There aren't too many athletes who can compete in two professional sports leagues, particularly those as different as the CFL and NASCAR, but former Toronto Argonauts' guard Taylor Robertson is proving to be an exception. Robertson, a 31-year-old offensive lineman from Brantford, has been in the CFL since 2003 with the Calgary Stampeders and the Argonauts, but when Toronto elected not to renew his contract this offseason, he decided to pursue his love of stock car racing rather than try and catch on with another CFL franchise, becoming a member of long-time friend J.R. Fitzpatrick's No. 84 Equipment Express Chevrolet team in the NASCAR Canadian Tire Series. As he told Sportsnet's Perry Lefko, Robertson is happy with his drastic career change:
"I've known for a long time I'm ready to move from football," said Robertson on Monday. "I was in the 88-90 percent range in terms of being 100 percent comfortable being done. I wanted to make sure I was at that 100 percent level. I'd never want to walk away from anything with the possibility of wanting to come back, so I took a lot of time this off-season. I wanted to make sure I was 100 percent comfortable with everything and at peace with everything and I am fully. It's exciting.
"I'm still young enough to be able to have a new career and take on new challenges. I'm still healthy, which is another big thing, too. I'm extremely happy about the way things have turned out. I'm fortunate to make all these decisions myself. I had the chance to move on and enjoy being on someone else's team and still being part of a sport and at a competition level.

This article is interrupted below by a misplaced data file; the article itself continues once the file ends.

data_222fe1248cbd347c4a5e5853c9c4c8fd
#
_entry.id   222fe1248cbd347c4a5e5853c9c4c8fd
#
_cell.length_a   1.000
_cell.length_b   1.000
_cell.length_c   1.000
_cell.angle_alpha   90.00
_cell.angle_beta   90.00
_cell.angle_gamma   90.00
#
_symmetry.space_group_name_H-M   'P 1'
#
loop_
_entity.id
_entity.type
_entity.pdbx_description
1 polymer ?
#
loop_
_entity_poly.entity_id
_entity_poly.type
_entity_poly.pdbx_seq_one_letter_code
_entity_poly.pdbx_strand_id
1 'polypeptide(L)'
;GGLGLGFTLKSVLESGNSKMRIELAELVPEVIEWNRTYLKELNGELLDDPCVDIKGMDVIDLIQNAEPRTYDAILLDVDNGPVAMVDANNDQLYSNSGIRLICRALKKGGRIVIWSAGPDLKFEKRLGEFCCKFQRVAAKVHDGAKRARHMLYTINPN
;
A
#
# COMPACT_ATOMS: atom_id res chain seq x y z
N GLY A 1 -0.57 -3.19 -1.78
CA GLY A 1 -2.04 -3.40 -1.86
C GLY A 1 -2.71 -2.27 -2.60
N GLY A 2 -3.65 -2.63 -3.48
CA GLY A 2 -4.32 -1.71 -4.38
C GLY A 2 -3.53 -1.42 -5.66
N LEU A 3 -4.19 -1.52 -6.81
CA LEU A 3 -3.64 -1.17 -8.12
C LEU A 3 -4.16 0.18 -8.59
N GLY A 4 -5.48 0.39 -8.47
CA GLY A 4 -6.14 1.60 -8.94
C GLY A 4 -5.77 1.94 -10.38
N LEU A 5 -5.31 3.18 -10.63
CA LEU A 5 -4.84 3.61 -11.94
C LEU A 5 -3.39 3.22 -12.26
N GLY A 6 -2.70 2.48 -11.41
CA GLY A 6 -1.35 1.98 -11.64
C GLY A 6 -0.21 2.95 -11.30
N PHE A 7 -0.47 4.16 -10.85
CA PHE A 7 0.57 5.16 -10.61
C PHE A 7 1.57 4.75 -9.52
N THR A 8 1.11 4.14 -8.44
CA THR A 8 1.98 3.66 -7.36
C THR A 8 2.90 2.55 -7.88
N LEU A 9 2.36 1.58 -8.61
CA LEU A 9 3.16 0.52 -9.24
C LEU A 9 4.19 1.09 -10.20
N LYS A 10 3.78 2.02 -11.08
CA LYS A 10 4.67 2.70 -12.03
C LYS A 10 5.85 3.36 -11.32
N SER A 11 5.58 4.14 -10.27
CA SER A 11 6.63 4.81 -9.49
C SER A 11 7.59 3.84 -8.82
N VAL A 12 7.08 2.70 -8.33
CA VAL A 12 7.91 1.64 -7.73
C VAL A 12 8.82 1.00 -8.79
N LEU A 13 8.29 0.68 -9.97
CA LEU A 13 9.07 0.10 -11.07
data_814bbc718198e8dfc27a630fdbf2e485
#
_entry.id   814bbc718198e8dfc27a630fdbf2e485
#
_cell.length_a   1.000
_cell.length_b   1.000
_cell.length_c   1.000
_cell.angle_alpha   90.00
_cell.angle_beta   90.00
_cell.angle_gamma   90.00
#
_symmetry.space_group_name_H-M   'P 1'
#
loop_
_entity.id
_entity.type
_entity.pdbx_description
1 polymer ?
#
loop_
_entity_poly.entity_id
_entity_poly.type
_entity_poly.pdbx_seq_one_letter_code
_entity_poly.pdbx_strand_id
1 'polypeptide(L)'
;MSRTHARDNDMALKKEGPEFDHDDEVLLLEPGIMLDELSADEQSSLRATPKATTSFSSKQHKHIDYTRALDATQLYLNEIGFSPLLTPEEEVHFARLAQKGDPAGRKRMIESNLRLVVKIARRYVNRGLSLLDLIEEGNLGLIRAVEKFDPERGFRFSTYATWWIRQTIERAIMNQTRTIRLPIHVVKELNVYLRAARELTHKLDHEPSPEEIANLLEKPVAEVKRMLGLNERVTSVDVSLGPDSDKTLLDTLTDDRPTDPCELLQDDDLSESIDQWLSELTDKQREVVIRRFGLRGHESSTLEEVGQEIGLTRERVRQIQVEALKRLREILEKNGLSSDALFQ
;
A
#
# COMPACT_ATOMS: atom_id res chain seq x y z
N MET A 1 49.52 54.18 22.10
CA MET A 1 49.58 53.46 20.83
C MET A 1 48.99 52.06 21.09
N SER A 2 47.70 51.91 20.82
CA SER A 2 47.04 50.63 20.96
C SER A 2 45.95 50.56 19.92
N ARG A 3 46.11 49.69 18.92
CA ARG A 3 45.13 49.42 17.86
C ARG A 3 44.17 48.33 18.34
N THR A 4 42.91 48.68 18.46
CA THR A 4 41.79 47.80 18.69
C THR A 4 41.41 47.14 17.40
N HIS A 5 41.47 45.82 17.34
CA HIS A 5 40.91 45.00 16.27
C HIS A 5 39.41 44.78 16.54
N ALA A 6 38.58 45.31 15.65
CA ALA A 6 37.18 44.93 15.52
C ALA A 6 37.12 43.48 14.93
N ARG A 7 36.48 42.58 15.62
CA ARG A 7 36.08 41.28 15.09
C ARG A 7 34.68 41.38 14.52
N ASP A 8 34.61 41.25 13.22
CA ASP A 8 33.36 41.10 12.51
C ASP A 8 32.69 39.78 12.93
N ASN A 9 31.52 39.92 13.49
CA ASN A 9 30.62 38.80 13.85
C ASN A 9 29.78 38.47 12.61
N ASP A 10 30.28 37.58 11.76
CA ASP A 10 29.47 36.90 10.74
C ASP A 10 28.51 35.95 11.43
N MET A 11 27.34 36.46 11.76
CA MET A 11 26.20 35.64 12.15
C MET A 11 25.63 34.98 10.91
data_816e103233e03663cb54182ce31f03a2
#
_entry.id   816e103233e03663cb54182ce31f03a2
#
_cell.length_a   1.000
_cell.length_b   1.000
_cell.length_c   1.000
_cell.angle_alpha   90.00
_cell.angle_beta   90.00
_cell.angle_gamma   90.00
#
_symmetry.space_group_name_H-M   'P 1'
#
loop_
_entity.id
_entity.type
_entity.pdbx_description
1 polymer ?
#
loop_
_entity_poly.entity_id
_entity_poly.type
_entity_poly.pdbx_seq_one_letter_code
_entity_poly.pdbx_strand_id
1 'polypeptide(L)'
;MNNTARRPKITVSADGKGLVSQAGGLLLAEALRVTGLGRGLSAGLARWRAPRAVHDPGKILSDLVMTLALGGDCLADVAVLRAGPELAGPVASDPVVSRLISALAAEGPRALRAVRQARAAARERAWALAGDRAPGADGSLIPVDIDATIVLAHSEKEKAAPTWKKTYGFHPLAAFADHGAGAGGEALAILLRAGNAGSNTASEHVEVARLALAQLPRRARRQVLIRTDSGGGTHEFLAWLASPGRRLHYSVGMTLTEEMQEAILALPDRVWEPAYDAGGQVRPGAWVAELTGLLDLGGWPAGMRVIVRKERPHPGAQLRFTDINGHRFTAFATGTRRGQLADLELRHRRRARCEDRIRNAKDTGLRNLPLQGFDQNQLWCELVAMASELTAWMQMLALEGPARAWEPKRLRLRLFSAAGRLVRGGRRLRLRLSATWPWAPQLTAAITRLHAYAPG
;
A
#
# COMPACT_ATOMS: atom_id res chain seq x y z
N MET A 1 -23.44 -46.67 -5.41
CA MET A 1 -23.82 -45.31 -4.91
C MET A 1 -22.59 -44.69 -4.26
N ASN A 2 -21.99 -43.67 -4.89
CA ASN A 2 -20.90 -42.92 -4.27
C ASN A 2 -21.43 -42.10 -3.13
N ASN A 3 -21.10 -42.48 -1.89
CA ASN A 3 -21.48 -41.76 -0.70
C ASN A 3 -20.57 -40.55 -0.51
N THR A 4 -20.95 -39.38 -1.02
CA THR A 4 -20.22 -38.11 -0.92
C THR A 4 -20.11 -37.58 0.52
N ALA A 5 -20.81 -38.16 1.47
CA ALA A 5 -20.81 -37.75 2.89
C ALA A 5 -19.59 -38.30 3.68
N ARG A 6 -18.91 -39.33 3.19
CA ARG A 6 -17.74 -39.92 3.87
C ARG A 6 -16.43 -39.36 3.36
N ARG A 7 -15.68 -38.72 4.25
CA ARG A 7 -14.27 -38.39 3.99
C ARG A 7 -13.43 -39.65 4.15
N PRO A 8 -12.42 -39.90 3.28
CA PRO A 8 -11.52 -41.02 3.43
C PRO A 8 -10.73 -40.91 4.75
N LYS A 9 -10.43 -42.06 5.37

"I played nine years pro and four years college down south. Not to take anything away from football. I love football as well, but the fact I had an opportunity to do something I've always wanted to try is something I really couldn't pass up. If I had played another three or four years of football that chance probably would not be there, and you never know with injuries and how your body will hold up. The timing was right."
It's remarkable to see an athlete go from one sport to another this quickly, but Robertson's strength and athleticism from football certainly would seem likely to help him out in his new role as jack man and gas man, and it's possible all those hours of memorizing playbooks and executing the same assignments over and over again could make it much easier to learn the split-second precise routine of a pit crew. It's not like Robertson stepped in instantly without training, either; he's been practicing pit stops at a Cambridge shop owned by the team. Thus far, the pairing's working out well; Fitzpatrick won the initial stop on the 12-race Canadian circuit Sunday in Bowmanville, Ontario, picking up his seventh career victory. That's a great debut for Robertson in his new sports career, and it's nice to see a CFL player who doesn't have to abandon the thrill of competition when he hangs up his cleats.
- Sports & Recreation